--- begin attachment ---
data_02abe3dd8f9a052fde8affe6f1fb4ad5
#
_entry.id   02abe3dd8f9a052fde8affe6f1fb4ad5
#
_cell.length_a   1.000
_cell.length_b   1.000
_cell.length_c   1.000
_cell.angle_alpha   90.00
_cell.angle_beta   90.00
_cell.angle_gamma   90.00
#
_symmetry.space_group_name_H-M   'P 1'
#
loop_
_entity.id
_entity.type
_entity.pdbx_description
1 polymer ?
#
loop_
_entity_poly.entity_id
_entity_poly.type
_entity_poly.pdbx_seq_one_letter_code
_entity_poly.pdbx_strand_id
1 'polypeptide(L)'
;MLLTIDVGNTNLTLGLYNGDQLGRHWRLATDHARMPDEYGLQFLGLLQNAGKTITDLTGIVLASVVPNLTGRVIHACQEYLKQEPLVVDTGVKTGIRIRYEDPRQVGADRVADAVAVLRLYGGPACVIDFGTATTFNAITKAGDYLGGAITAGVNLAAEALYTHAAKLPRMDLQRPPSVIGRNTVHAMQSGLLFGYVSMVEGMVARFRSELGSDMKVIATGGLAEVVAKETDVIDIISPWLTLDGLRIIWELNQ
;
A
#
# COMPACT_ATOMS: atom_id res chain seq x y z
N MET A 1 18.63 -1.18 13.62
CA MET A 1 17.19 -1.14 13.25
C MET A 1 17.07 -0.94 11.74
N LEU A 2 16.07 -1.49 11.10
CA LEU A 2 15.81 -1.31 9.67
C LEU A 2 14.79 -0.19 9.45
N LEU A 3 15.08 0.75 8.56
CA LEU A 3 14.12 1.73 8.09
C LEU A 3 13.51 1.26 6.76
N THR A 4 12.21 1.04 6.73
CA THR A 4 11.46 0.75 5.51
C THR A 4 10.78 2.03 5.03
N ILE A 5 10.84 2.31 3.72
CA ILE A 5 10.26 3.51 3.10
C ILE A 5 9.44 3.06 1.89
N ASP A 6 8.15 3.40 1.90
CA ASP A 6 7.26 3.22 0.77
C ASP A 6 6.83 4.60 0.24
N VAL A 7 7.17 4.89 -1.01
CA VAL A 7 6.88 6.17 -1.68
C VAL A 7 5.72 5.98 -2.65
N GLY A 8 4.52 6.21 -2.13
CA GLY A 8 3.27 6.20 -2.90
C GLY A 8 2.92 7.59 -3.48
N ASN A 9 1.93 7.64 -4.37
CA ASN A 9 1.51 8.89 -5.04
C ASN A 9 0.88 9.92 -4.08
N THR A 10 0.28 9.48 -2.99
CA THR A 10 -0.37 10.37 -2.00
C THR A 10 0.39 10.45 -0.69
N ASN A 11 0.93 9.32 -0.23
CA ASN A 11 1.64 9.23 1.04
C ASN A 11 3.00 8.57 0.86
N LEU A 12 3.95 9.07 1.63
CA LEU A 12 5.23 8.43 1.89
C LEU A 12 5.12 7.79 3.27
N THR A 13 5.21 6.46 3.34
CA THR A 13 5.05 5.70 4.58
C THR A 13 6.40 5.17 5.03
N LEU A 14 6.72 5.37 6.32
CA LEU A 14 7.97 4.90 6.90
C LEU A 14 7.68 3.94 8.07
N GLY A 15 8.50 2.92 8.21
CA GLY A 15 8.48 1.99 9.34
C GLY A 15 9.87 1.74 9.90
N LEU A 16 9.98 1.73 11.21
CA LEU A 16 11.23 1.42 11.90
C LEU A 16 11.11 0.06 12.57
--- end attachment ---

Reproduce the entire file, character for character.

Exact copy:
data_02abe3dd8f9a052fde8affe6f1fb4ad5
#
_entry.id   02abe3dd8f9a052fde8affe6f1fb4ad5
#
_cell.length_a   1.000
_cell.length_b   1.000
_cell.length_c   1.000
_cell.angle_alpha   90.00
_cell.angle_beta   90.00
_cell.angle_gamma   90.00
#
_symmetry.space_group_name_H-M   'P 1'
#
loop_
_entity.id
_entity.type
_entity.pdbx_description
1 polymer ?
#
loop_
_entity_poly.entity_id
_entity_poly.type
_entity_poly.pdbx_seq_one_letter_code
_entity_poly.pdbx_strand_id
1 'polypeptide(L)'
;MLLTIDVGNTNLTLGLYNGDQLGRHWRLATDHARMPDEYGLQFLGLLQNAGKTITDLTGIVLASVVPNLTGRVIHACQEYLKQEPLVVDTGVKTGIRIRYEDPRQVGADRVADAVAVLRLYGGPACVIDFGTATTFNAITKAGDYLGGAITAGVNLAAEALYTHAAKLPRMDLQRPPSVIGRNTVHAMQSGLLFGYVSMVEGMVARFRSELGSDMKVIATGGLAEVVAKETDVIDIISPWLTLDGLRIIWELNQ
;
A
#
# COMPACT_ATOMS: atom_id res chain seq x y z
N MET A 1 18.63 -1.18 13.62
CA MET A 1 17.19 -1.14 13.25
C MET A 1 17.07 -0.94 11.74
N LEU A 2 16.07 -1.49 11.10
CA LEU A 2 15.81 -1.31 9.67
C LEU A 2 14.79 -0.19 9.45
N LEU A 3 15.08 0.75 8.56
CA LEU A 3 14.12 1.73 8.09
C LEU A 3 13.51 1.26 6.76
N THR A 4 12.21 1.04 6.73
CA THR A 4 11.46 0.75 5.51
C THR A 4 10.78 2.03 5.03
N ILE A 5 10.84 2.31 3.72
CA ILE A 5 10.26 3.51 3.10
C ILE A 5 9.44 3.06 1.89
N ASP A 6 8.15 3.40 1.90
CA ASP A 6 7.26 3.22 0.77
C ASP A 6 6.83 4.60 0.24
N VAL A 7 7.17 4.89 -1.01
CA VAL A 7 6.88 6.17 -1.68
C VAL A 7 5.72 5.98 -2.65
N GLY A 8 4.52 6.21 -2.13
CA GLY A 8 3.27 6.20 -2.90
C GLY A 8 2.92 7.59 -3.48
N ASN A 9 1.93 7.64 -4.37
CA ASN A 9 1.51 8.89 -5.04
C ASN A 9 0.88 9.92 -4.08
N THR A 10 0.28 9.48 -2.99
CA THR A 10 -0.37 10.37 -2.00
C THR A 10 0.39 10.45 -0.69
N ASN A 11 0.93 9.32 -0.23
CA ASN A 11 1.64 9.23 1.04
C ASN A 11 3.00 8.57 0.86
N LEU A 12 3.95 9.07 1.63
CA LEU A 12 5.23 8.43 1.89
C LEU A 12 5.12 7.79 3.27
N THR A 13 5.21 6.46 3.34
CA THR A 13 5.05 5.70 4.58
C THR A 13 6.40 5.17 5.03
N LEU A 14 6.72 5.37 6.32
CA LEU A 14 7.97 4.90 6.90
C LEU A 14 7.68 3.94 8.07
N GLY A 15 8.50 2.92 8.21
CA GLY A 15 8.48 1.99 9.34
C GLY A 15 9.87 1.74 9.90
N LEU A 16 9.98 1.73 11.21
CA LEU A 16 11.23 1.42 11.90
C LEU A 16 11.11 0.06 12.57